Apple’s Mac App Store has a highlighted app section called “Apps for Writers” which includes a number of good alternative word processing apps called Manuscript Makers,Â as well asÂ Distraction-Free apps with minimalist interfaces, apps for Journaling & BloggingÂ and apps for saving Notes & Clippings. Let me recommend what I consider the best choice for each of the four categories.
Apple highlights five apps they recommend for this category, including their very own Pages ($19.99). However, I also recommend either Scrivenor ($44.99) or Mellel ($28.99). The other two apps are Movie Draft SE ($29.99) and Ulysses ($29.99).
One of our editors, Tobias Buckell swears by Scrivener, calling it the “gold standard for writing anything larger than 4,000 words.” He also said that he “adores it. It’s the #1 go to app on my machine.” At nearly $45 it is the most expensive app in Apple’s list of recommendations. However, it seems like a case of “You get what you pay for!” It has overwhelmingly good reviews in the app store.
More than a word processor, Scrivenor helps you organize your work and also offers a distraction free interface, even though it didn’t make that list in Apple’s recommendations (see below).
The Corkboard feature helps you gather all of your reference material and ideas so that you can organize your thoughts and create your masterpiece. My college English Composition professor taught me to research and write this way using 3×5 cards. No longer needed with Scrivener.
If $45 seems a bit rich, maybe $28 fits your budget better? One of my pastor friends swears by this app because of its handling of Hebrew, thanks to its Israeli developers. Designed for working on long documents like a book or dissertation, it too includes powerful organization functions. For desktop publishers, you will like the layout features and control.
I’m not a fan of distraction-free writing. But a few of our writers here at GottaBeMobile and our sister site Notebooks.com use them. Scrivener stands out as the app of choice, as I said above.Â Strangely, Apple didn’t include it in this category of recommended apps.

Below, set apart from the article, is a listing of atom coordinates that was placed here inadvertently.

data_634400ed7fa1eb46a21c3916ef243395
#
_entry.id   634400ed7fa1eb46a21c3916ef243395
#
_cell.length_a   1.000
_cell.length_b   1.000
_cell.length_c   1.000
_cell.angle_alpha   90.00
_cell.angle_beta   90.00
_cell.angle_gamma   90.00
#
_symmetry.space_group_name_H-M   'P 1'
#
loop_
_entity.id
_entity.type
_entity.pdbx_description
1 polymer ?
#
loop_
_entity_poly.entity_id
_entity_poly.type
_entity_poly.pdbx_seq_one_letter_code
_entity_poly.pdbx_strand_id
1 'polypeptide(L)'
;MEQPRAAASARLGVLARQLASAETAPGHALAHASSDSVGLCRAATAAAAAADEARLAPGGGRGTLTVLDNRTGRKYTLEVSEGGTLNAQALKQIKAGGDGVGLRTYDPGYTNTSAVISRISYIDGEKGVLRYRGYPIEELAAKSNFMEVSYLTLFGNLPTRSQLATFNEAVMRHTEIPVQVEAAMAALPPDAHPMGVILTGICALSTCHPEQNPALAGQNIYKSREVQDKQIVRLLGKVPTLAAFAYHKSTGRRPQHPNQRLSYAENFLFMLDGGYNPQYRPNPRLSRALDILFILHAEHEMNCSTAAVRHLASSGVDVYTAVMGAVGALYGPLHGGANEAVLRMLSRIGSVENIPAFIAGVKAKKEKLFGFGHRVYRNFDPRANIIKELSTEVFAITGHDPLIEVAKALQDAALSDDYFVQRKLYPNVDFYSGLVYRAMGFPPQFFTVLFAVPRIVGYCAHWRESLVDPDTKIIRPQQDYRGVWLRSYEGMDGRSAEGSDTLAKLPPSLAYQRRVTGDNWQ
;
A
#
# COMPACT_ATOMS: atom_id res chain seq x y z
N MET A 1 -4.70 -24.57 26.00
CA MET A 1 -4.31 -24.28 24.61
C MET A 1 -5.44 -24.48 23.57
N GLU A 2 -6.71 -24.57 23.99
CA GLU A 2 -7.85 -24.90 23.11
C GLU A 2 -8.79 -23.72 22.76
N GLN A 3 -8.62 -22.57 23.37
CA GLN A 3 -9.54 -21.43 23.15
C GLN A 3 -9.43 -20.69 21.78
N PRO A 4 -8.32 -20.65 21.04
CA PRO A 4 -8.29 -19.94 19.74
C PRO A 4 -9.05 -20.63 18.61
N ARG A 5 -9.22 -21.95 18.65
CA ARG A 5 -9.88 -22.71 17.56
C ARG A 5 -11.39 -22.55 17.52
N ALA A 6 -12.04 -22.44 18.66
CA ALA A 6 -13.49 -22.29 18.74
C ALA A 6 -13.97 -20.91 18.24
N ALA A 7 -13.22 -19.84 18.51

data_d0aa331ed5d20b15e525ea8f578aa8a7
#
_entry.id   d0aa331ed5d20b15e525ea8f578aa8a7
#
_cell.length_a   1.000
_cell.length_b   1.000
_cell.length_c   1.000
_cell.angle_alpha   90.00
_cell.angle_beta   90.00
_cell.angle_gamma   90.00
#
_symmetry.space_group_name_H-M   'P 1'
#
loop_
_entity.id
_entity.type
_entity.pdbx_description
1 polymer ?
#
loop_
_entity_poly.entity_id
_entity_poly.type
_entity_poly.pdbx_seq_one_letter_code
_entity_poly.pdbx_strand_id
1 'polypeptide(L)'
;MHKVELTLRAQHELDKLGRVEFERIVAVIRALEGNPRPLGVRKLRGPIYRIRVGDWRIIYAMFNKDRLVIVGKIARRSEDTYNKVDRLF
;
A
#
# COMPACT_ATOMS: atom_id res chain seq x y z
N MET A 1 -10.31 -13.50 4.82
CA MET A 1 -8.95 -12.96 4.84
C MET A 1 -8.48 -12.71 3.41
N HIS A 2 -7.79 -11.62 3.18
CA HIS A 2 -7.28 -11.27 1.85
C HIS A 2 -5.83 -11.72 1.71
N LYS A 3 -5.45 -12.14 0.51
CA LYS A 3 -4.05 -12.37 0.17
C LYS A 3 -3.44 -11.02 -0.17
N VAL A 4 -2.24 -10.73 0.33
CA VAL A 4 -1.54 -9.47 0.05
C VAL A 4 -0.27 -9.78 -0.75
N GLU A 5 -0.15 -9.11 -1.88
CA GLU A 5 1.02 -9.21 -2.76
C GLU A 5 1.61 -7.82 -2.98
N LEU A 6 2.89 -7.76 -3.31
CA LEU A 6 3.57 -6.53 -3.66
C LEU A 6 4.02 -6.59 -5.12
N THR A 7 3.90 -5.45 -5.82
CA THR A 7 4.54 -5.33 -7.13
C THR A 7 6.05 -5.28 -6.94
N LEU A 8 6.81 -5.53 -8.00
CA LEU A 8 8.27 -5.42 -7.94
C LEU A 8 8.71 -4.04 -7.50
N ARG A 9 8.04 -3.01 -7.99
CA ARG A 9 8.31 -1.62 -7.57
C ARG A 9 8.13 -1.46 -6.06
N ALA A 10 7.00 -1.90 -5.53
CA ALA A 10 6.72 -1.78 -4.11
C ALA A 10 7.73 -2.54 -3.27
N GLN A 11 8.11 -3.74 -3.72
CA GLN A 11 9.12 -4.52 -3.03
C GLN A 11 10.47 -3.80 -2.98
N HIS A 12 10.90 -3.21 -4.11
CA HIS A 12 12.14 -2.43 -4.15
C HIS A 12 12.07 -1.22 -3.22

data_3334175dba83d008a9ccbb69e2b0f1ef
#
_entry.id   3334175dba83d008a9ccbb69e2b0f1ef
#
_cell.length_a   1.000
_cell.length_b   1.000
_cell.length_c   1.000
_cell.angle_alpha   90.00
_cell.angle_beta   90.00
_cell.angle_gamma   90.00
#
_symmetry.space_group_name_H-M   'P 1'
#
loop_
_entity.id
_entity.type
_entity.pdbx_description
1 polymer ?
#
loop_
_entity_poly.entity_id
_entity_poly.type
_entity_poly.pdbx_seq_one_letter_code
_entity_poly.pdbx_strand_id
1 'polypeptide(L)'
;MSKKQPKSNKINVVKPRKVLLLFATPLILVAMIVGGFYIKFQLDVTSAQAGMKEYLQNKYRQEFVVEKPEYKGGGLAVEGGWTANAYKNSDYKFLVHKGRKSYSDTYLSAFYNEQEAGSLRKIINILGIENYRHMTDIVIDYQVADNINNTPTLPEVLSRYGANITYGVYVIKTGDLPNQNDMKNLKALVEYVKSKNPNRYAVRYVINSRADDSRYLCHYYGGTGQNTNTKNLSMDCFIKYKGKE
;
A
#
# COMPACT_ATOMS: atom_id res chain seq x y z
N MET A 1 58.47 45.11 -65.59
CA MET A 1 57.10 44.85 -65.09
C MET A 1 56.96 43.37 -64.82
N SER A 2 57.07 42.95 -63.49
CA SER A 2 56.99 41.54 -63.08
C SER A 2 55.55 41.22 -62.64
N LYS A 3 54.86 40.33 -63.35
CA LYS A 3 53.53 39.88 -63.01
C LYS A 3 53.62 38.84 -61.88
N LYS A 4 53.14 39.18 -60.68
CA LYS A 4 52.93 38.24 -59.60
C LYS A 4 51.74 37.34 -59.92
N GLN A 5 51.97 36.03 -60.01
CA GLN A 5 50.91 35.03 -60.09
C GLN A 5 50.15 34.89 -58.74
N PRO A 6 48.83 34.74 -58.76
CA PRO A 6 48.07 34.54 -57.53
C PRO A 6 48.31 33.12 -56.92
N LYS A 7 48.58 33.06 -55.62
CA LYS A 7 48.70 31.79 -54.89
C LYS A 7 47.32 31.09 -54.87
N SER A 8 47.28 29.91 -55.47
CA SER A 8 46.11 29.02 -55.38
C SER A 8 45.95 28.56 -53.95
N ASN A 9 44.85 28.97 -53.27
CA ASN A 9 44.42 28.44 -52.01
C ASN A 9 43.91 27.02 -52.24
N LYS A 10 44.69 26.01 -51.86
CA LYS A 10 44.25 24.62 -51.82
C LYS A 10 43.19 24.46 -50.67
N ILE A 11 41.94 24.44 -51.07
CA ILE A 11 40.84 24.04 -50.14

The two highest rated apps are Byword ($9.99) and OmmWriter Dana II ($4.99), with WriteRoom ($24.99) the most expensive of these apps just behind them. They also included iA Writer ($9.99) and Writer ($2.99) the cheapest of the apps.
OmmWriter II Dana II
When you judge an app you look at the features and screenshots and then read the reviews. If the first two look good, but the reviews wildly vary as to the quality of an app, it makes it hard to want to download and check it out.Â Of these apps, two stand out in this third evaluation category – reviews. OmmWriter II Dana II has 249 ratings with 224 of them being 5 star and 13 4 star ratings. That means that of the 249 users only 12 users think it rates 3 stars or below. That led me to download it first.
Aside from the very annoying music or environmental sounds in the background and the ridiculous noises you get from each keystroke, the app is beautiful. You can also change the backgrounds. I was puzzled as to why the developer included these distractions in a distraction free app is puzzling, but once you turn them off and pick a more subdued background, the app measures up to the user reviews.
I like the concept of this app and, if I preferred distraction free writing, I could see how this app would benefit me. I write mostly shorter form content like blog posts, letters and outlined notes for my preaching. But for a long document that doesn’t require a lot of formatting, this style of app would be perfect. I do wish it had one paragraph formatting option – the ability to either indent automatically or to have a small amount of space between paragraphs. You have to do this manually, which annoys me.
Scrivenor and Pages
My recommendation would be to go with Scrivenor if you need a powerful writing and formatting tool but also want an option for distraction-free writing. If you upgraded to OS X Lion, then use Pages if you don’t want to spend as much. You can use Pages in a full screen mode in Lion (see below) but still have access to the formatting tools by mousing to the top of the screen.
Journaling & Blogging
In this category, one app stands out for bloggers -Â Mars Edit ($39.99). However, the other four apps do something totally different. They let you record your thoughts in a digital personal diary, something I do not do a lot.